Making Learning Fun: Check Out Our Interactive Agriculture Workshop in Mali
Have you heard of Elevating Women and Youth Farmers, the sustainable agriculture project we’re implementing with partner AMEDD in Mali? If you haven’t, let me tell you more! Agriculture is the basis of many livelihoods in Mali, and more than 50% of the agricultural labor force are women and youth. However, they face challenges with access to land and livestock and knowledge of climate-smart agriculture techniques. The Elevating Women and Youth Farmers project addresses these challenges. The project focuses on providing training on agriculture, nutrition, livestock, money management and more for at-risk women and youth farmers in Mali’s Sikasso and Segou regions. Through these project trainings and activities, it aims to improve food security in these regions.
An important part of our project’s implementation is traveling to the communities to meet with our partners that work directly with participants; this support’s the project’s effectiveness as progress toward the long-term goals is made. As Rise Against Hunger’s Nutrition Technical Advisor, I had the pleasure of going to Mali in January this year to conduct a Training of Trainers workshop with our partner AMEDD. It was well attended by members of the Ministry of Health, leaders in the National Nutrition Technical Working Group, government extension agents and members of the AMEDD project team. This is important because the more buy-in on these practices and techniques there are, the higher chances of lasting implementation and community impact.
The workshop focused on training people to become trainers, enabling them to then be able to train participants on how to manage their land and improve their livelihoods. Training topics included how to establish a keyhole garden, soil health, manure making, mulching, companion planting, nutrition, the malnutrition problem tree, food and the body, food groups and building a meal, nutrition across the lifecycle, and nutrition and agriculture integration. In addition, participants were taught how to create a seasonal food availability calendar to help plan meals that incorporate locally available foods. This training provided participants with the knowledge and skills needed to promote sustainable agriculture and improve nutrition outcomes in their communities.
During the workshop, my colleague Bryan Pride, Rise Against Hunger’s Director of Technical Programs, and I split the days between focusing on gardening in the morning and focusing on nutrition in the afternoon. We integrated nutrition and agriculture concepts to make learning practical. For example, Bryan demonstrated how to build a keyhole garden. A keyhole garden — a “no digging” garden — combines composting and gardening in the same place with the benefit of feeding the soil. Keyhole gardens can be built on any type of soil in a variety of weather conditions, making these types of gardens a great option in Mali to enable farmers to grow food year-round. As Bryan demonstrated how to build a keyhole garden, he went through each ingredient of the garden bed and discussed how they promoted soil health — like sorghum stalks for phosphorus, eggshells for calcium and charcoal for moisture retention. (Watch the keyhole garden being established here!)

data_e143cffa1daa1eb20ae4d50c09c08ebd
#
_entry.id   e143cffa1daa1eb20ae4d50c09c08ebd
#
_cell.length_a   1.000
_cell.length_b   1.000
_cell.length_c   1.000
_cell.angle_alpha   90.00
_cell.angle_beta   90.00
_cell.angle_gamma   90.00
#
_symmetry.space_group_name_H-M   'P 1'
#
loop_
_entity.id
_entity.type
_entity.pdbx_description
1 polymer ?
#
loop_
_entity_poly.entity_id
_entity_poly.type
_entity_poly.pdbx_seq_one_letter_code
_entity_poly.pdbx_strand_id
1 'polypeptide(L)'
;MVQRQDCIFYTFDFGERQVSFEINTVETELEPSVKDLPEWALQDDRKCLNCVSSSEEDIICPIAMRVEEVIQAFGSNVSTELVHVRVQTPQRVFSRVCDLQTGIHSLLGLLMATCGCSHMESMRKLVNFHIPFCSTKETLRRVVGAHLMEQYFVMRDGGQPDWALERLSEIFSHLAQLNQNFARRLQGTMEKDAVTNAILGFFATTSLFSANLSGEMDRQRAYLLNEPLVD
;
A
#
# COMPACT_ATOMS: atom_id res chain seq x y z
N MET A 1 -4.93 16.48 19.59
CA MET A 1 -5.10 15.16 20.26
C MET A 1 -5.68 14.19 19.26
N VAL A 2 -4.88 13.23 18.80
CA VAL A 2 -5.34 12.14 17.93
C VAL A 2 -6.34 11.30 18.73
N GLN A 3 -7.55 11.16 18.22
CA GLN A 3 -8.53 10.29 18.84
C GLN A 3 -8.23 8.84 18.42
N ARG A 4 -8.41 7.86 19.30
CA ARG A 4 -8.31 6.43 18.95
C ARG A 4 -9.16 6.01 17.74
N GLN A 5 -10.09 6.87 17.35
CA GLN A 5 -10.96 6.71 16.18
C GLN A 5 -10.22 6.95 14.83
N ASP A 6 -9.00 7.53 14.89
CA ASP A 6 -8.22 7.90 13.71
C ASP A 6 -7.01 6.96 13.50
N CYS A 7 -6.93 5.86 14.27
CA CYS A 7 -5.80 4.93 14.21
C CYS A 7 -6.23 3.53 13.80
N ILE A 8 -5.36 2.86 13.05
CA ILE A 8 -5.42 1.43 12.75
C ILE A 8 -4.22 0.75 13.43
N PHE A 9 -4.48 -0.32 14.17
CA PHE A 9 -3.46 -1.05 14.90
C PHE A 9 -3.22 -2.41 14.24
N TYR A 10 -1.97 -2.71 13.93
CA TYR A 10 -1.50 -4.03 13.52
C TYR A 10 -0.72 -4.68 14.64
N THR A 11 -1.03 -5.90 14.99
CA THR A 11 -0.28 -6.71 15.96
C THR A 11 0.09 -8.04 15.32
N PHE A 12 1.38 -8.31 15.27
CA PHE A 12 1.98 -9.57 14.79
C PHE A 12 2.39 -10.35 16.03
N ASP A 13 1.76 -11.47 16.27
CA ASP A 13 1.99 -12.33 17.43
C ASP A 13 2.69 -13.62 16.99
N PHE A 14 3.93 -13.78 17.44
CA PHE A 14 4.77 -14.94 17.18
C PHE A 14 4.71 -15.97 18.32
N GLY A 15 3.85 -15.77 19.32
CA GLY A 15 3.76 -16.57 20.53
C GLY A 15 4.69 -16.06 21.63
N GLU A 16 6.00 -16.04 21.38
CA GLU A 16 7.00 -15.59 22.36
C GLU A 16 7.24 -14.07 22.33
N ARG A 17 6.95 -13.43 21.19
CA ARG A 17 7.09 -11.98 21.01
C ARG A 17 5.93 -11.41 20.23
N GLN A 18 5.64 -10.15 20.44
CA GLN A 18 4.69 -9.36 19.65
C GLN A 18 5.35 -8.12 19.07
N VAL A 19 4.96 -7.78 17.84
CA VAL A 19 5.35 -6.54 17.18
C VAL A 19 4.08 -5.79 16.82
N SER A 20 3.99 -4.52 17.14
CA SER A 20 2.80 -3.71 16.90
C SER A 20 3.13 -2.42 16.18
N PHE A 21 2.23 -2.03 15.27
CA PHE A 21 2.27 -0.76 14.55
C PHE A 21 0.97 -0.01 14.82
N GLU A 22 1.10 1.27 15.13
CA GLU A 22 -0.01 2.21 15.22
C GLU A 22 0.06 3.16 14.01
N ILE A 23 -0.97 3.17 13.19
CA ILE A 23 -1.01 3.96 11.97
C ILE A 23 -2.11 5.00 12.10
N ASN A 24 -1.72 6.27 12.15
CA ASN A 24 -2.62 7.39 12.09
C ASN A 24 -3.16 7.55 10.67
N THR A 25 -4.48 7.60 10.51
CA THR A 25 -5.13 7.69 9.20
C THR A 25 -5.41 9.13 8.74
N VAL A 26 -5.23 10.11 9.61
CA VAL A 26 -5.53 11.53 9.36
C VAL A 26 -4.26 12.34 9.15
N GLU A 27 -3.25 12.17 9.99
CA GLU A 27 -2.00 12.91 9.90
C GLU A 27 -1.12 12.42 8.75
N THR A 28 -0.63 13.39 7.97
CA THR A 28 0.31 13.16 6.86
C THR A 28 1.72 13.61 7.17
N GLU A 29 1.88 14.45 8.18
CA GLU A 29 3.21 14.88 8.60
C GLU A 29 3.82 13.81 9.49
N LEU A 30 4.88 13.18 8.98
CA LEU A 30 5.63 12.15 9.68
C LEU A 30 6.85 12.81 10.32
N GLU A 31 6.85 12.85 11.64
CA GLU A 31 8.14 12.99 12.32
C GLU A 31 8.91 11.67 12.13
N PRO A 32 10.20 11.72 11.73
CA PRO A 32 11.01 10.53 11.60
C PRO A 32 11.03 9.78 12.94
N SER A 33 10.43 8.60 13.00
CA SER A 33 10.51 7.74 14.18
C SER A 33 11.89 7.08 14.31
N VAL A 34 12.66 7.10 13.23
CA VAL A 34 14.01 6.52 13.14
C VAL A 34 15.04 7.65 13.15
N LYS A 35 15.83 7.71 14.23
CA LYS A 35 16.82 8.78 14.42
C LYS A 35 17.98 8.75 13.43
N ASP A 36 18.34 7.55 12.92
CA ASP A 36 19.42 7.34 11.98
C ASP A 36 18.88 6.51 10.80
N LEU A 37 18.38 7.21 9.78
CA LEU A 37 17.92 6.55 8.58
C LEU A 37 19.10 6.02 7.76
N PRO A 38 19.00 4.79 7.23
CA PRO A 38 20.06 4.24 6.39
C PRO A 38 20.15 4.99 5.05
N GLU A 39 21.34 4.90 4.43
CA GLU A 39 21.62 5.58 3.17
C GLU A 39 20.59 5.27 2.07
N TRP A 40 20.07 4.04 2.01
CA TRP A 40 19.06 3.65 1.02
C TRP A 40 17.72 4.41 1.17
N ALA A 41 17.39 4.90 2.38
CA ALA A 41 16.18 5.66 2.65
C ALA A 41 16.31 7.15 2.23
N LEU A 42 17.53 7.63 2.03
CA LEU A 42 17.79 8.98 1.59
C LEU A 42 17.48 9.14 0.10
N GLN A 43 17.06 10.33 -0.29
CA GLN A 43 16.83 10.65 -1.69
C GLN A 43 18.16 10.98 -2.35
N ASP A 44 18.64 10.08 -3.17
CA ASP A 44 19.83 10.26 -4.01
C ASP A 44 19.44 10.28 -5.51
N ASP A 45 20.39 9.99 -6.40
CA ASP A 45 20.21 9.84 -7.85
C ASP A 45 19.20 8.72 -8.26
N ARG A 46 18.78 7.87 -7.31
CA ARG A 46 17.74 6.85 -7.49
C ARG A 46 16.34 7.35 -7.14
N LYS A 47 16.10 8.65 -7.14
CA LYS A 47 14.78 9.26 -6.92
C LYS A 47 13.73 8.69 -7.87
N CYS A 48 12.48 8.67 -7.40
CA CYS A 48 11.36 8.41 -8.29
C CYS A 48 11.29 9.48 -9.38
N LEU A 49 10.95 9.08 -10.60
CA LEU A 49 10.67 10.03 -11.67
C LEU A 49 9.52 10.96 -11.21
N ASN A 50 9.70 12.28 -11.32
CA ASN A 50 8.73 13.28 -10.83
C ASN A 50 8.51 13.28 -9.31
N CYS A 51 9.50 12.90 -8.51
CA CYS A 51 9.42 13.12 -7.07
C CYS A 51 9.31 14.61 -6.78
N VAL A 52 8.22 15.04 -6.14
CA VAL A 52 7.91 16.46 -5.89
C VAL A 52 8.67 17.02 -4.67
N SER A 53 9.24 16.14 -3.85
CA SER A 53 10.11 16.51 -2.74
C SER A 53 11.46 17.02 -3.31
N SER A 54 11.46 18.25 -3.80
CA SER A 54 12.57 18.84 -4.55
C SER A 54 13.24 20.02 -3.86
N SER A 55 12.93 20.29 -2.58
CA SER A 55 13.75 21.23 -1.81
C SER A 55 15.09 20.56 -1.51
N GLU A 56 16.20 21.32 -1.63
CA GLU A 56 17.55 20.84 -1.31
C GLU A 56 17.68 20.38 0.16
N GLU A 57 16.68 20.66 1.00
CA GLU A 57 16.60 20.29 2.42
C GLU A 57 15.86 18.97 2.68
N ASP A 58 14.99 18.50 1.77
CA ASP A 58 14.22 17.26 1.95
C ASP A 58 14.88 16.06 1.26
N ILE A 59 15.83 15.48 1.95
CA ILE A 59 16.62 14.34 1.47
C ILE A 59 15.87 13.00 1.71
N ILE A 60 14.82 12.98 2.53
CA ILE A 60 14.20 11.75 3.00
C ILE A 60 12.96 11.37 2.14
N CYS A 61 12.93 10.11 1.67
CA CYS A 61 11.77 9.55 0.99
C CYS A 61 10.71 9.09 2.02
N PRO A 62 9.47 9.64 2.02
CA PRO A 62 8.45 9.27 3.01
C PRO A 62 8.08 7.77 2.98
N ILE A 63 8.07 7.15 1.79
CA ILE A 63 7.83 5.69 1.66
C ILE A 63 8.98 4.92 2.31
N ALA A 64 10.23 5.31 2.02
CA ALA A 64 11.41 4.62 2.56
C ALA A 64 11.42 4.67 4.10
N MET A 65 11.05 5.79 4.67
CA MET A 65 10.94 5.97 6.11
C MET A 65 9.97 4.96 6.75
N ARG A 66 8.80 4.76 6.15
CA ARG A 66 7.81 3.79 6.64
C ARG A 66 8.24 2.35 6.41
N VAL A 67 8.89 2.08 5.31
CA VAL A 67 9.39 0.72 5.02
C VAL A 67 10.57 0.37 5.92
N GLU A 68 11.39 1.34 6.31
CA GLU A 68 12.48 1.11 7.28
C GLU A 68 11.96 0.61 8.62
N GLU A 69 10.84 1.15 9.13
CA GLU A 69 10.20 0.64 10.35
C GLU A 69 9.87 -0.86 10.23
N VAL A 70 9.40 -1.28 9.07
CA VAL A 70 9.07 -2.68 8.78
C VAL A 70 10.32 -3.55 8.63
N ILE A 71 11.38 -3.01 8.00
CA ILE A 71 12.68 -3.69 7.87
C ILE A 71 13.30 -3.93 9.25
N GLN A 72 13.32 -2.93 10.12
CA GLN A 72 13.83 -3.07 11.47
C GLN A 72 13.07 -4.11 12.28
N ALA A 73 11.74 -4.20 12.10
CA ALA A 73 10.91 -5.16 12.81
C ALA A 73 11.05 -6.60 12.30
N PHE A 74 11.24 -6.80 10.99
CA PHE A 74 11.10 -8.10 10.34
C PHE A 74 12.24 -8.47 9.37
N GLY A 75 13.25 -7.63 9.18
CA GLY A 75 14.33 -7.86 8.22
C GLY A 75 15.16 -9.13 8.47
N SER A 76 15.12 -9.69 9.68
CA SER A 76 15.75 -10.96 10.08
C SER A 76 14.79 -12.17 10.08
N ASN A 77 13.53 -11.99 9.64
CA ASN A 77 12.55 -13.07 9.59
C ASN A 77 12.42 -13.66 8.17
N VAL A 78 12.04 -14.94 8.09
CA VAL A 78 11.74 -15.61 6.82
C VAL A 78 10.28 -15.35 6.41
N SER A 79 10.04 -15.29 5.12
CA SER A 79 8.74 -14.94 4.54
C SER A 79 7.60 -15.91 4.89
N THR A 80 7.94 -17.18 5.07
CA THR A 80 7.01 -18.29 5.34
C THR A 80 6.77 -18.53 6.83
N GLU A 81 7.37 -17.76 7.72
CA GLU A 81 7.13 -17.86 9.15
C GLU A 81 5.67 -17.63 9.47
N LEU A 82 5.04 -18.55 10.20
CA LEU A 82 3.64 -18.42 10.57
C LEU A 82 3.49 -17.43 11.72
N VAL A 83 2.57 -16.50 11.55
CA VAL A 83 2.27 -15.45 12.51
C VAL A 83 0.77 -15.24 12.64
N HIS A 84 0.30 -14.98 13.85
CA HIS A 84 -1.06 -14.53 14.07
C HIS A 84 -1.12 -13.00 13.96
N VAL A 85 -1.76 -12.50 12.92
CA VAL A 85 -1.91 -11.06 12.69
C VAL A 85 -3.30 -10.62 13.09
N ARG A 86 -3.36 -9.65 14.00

In the afternoon, I conducted games and activities where participants had to build meals using nutritiously diverse foods represented by food cards. We also used a life-size body poster that showed the foods that impacted specific body parts to explain the food’s functions. This included fish for brain health, eggs for muscle health and vegetables for skin health. Through these activities, participants drew similar connections between body health and soil health, appreciating the importance of diversity for both.
We focused on keeping participants actively engaged through games, group work, guided discussions, visuals and tangible objects. This is the HOW of what we do. We spend many hours planning HOW we will conduct our training sessions, thinking through the group dynamics, room layout, individual capacities and energy levels. Conducting a training in a dark room with an eight-hour PowerPoint wouldn’t be successful for the retention of information, so we try to make learning practical, engaging and enjoyable.
In the second week of training, Joseph Onuche, our Monitoring & Evaluation Manager, then went into the communities to work directly with AMEDD on data collection techniques, survey creation and analysis and more.
To underscore the importance of this site visit, the feedback we received from the participants was amazing! One of the Ministry of Health agents in attendance said, “I have attended many training sessions from various organizations, but this was the most engaging and practical I have ever seen.” A health extension agent also shared, “These tools and activities are practical and can easily be conducted in the communities.” Through Joseph’s work on data collection, we also strengthened our partnership with AMEDD; they expressed a wish for Joseph to stay another six months!
Since the site visit in January, the AMEDD team has already started to incorporate some of the workshop’s learnings and tools as we continue with a five-year extension of the Elevating Women and Youth Farmers project. I can’t wait to see the project’s progress, and I hope you’ll stay tuned as we share more in the future!
Interested in learning more about how we work? Read about our model here!